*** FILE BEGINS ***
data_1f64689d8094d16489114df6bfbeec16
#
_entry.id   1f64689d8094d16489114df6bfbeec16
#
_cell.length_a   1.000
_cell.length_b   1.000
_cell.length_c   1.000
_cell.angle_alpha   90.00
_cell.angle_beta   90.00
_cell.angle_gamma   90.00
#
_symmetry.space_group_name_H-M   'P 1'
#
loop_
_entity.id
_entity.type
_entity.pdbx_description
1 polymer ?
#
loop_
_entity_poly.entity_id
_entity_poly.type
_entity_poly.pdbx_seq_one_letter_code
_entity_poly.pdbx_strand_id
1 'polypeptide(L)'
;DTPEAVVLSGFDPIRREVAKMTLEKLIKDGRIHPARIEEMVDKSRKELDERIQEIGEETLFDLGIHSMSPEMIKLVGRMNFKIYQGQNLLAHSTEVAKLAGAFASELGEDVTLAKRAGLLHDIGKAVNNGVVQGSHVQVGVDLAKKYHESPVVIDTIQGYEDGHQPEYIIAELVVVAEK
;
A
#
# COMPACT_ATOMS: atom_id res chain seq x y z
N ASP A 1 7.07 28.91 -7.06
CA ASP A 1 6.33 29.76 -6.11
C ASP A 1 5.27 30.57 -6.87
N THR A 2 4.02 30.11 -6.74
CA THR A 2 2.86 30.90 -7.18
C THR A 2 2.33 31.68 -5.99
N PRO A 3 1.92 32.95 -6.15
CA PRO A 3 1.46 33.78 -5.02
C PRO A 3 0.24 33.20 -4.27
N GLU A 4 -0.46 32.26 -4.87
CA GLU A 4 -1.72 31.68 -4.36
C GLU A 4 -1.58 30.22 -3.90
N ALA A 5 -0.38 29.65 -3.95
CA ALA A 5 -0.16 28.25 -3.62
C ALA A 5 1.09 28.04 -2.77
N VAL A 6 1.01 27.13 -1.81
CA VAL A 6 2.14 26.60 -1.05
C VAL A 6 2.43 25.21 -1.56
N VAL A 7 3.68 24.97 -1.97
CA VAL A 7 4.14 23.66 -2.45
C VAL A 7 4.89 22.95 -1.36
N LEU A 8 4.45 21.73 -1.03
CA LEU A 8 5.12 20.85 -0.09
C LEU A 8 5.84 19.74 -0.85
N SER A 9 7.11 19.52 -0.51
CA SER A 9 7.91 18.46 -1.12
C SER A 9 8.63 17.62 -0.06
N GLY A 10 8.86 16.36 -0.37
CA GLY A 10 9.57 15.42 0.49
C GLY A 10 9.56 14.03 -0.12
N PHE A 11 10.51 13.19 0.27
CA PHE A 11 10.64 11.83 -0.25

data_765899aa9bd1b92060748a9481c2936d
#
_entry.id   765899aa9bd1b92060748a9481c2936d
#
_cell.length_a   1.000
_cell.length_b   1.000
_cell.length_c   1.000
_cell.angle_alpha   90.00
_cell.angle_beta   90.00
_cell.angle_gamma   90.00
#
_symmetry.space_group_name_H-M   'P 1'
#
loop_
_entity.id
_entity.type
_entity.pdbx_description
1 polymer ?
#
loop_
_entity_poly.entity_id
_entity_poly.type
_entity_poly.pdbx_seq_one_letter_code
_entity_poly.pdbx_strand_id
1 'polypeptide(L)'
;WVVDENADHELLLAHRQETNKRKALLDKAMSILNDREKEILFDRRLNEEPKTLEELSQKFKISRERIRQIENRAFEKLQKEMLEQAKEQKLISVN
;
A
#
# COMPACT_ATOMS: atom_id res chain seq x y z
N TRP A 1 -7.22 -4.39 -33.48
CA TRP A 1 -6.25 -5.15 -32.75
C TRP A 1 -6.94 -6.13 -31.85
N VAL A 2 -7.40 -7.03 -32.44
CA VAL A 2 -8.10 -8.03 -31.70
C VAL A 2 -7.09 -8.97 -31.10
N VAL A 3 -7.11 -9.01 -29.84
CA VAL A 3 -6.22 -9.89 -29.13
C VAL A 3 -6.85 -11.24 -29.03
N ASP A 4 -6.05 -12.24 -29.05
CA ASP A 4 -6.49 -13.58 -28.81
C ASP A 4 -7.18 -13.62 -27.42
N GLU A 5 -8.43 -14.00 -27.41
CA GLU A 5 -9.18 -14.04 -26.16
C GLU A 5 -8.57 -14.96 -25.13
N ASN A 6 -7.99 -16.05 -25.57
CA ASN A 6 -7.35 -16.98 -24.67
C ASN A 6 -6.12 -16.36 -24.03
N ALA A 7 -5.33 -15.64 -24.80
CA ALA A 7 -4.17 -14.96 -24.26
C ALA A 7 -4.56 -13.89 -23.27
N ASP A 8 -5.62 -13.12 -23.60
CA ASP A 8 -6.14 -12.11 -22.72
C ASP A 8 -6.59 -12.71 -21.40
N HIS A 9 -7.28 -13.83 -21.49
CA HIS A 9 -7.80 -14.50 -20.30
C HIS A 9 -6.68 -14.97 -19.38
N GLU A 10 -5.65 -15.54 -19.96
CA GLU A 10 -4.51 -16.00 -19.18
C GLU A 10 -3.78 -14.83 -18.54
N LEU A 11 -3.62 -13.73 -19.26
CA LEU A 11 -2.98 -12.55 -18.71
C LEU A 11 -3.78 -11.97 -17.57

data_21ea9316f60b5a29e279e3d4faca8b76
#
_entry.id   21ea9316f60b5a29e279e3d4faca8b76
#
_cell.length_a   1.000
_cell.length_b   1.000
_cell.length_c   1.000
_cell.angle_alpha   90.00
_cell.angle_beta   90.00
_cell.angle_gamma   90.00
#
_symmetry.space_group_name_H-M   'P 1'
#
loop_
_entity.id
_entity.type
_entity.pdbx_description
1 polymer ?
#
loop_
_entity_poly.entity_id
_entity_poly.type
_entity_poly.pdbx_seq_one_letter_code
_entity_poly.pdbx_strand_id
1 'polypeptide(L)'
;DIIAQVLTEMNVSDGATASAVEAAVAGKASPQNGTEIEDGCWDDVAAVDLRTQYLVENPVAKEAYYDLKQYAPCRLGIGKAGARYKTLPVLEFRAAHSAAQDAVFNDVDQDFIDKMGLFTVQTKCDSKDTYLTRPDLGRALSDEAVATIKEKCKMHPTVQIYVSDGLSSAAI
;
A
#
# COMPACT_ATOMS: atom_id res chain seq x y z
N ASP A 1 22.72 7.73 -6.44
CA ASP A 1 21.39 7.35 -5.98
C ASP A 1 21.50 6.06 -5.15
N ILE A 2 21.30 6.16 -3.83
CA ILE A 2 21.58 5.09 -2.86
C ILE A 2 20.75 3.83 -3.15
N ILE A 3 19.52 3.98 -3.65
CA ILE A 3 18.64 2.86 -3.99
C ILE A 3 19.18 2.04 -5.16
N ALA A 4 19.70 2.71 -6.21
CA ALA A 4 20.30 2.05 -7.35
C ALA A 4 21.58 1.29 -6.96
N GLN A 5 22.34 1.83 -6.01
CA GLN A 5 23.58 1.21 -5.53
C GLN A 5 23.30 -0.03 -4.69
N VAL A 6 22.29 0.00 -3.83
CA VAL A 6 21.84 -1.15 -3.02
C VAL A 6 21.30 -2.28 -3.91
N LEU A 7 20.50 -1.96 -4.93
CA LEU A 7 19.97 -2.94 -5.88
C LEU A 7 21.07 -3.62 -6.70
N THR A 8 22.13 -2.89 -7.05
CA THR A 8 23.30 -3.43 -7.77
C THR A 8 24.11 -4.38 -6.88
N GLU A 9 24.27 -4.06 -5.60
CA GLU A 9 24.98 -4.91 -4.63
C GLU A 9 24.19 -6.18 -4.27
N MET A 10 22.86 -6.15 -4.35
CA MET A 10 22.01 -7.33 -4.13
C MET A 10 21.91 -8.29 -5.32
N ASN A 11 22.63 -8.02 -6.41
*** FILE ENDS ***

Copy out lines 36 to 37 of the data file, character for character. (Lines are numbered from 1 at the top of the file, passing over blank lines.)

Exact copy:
C THR A 2 2.33 31.68 -5.99
N PRO A 3 1.92 32.95 -6.15